AfCFTA: Food safety takes centre stage on export trade activities

As agribusiness becomes a focus in international trade, stakeholders in within African Union, has taken food safety to centre stage on export trade under the context African Continental Free Trade Area, AfCFTA, with bid to improve food security and ensure consumption of safe food for better health of Africans.

The Head of Agriculture and Food Security of the African Union Commission, Dr Simplice Nouala, Wednesday, pointed this at the ‘First workshop on Food Safety Information and Knowledge Management Systems in Africa’, held by African Union Commission, in Douala, Cameroon.

Nouala further stated that the African Union is concerned with effective data generation, analysis and knowledge exchange to support risk assessment, decision making, inform food safety policy formulation and harmonisation at national, regional and continental level and conversely boost inter-African trade within the context AfCFTA.

According to him, food safety has become an important precondition to export markets and if not addressed proactively, and warned that it can be an impediment to the AfCFTA, particularly in boosting trade of agriculture goods and service.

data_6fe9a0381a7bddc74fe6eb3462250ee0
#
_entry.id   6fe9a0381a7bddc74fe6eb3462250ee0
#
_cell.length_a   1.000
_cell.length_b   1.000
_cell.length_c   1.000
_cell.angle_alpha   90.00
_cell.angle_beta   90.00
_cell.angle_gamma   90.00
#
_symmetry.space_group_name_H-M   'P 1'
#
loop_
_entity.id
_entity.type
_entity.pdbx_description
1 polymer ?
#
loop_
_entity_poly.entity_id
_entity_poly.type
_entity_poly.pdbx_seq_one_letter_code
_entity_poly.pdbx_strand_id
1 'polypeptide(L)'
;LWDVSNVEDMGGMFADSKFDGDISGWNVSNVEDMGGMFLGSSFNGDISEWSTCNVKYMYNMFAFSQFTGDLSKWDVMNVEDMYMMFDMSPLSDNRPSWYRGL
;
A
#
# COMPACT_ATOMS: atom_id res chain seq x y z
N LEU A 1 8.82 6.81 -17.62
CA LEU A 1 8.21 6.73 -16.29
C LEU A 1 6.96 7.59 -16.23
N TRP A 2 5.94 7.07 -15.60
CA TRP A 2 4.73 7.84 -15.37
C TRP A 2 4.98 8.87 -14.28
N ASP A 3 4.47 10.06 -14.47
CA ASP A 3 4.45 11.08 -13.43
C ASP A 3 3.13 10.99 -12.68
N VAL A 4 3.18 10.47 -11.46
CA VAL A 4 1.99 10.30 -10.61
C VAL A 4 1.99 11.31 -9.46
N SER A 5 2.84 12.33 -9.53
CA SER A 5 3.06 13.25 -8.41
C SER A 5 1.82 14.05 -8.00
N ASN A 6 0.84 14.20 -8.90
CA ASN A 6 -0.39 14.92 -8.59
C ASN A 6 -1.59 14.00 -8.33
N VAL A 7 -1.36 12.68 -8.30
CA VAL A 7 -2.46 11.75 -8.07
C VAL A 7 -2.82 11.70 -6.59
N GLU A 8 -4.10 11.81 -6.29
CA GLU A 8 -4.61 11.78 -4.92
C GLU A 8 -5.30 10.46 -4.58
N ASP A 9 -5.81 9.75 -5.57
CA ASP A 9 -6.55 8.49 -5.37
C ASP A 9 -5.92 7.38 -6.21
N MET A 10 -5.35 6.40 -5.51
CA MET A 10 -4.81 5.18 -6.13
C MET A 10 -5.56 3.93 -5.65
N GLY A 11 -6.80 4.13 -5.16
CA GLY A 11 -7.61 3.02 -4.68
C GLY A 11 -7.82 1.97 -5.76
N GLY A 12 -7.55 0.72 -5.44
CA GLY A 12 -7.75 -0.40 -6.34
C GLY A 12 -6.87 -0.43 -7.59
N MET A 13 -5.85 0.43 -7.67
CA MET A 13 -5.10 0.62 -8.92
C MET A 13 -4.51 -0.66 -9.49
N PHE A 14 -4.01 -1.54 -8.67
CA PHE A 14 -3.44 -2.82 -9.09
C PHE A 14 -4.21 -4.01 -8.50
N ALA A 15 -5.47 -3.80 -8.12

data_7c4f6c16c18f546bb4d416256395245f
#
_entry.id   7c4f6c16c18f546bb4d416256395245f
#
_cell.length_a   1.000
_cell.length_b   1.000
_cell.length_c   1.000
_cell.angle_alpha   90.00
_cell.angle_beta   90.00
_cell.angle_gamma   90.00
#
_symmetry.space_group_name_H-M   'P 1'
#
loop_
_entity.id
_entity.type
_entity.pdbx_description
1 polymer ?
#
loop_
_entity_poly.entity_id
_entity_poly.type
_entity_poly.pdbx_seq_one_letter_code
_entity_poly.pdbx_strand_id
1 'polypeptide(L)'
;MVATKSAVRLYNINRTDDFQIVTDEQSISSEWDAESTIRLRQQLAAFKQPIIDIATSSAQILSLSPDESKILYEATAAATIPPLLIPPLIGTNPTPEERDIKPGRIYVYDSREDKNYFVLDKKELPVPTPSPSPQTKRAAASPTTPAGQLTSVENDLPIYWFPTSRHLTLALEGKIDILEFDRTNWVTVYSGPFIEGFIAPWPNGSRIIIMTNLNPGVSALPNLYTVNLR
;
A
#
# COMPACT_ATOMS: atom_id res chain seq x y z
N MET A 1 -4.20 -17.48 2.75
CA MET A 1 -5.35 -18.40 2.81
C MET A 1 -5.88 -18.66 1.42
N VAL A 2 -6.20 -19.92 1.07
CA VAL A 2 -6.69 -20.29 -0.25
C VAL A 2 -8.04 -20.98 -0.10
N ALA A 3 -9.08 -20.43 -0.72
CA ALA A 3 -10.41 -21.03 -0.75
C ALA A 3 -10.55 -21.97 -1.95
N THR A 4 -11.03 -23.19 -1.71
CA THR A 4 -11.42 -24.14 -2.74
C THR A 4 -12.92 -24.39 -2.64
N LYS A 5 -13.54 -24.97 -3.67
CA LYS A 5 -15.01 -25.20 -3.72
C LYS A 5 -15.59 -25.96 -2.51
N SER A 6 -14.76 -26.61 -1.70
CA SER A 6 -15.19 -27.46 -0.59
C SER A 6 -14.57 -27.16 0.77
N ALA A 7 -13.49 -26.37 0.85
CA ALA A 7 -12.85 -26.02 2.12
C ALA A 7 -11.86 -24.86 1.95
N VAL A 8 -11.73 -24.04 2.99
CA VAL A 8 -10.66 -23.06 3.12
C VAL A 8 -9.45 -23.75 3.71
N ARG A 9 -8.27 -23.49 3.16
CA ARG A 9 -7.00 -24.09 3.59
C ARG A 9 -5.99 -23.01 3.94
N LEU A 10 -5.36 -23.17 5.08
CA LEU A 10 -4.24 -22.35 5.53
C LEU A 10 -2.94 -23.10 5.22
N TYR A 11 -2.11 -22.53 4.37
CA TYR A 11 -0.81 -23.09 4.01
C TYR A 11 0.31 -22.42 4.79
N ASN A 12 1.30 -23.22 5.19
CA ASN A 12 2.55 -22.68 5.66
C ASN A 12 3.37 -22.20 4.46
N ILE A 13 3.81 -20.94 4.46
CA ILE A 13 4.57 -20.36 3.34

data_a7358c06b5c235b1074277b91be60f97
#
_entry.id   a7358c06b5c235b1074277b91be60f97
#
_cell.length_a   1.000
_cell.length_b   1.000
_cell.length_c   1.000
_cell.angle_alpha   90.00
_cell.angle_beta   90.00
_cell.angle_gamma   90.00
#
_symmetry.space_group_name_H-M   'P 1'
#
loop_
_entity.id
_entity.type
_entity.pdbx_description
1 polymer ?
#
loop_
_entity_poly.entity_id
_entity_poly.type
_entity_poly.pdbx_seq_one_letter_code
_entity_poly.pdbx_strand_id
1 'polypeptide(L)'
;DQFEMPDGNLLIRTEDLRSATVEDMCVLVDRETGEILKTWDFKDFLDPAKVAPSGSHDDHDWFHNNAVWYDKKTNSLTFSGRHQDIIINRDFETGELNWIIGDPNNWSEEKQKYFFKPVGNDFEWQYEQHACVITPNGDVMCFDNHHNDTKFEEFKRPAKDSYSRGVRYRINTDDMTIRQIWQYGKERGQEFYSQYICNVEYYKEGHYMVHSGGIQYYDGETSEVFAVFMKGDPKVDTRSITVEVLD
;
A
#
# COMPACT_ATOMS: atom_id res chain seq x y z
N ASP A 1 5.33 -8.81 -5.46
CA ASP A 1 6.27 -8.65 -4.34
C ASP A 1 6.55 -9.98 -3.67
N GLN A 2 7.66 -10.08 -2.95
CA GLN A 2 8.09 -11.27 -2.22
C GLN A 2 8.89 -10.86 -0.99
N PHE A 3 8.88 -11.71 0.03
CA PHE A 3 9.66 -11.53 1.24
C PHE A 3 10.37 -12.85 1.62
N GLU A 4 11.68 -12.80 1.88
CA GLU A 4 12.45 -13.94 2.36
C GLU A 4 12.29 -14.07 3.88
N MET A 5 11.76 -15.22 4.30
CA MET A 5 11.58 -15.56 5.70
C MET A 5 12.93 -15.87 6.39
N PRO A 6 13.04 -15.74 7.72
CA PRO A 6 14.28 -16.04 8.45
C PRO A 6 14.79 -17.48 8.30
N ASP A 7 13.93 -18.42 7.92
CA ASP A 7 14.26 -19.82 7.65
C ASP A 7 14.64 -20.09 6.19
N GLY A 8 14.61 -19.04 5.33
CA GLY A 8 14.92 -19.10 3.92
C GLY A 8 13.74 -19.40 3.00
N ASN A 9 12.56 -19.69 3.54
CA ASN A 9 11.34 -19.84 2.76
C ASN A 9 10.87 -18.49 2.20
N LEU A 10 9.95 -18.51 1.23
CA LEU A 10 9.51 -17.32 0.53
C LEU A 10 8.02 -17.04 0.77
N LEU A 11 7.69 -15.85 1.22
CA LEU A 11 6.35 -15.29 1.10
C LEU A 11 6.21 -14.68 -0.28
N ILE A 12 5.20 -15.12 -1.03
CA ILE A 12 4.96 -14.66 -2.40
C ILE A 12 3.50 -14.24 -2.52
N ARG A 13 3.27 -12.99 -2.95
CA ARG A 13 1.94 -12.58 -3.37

He said: “We need to establish data generation systems that are evidence based to significantly improve food safety management on the continent. Contaminated foods impede the food security efforts and maintain the unacceptable status quo of food insecurity, hunger, malnutrition and other health related problems and thus making poverty eradication and economic development a challenge.

“The African Union is fully committed to addressing issues of food safety on the continent through improved and sustainable generation of reliable food safety data to inform evidence-based policy and decision making.”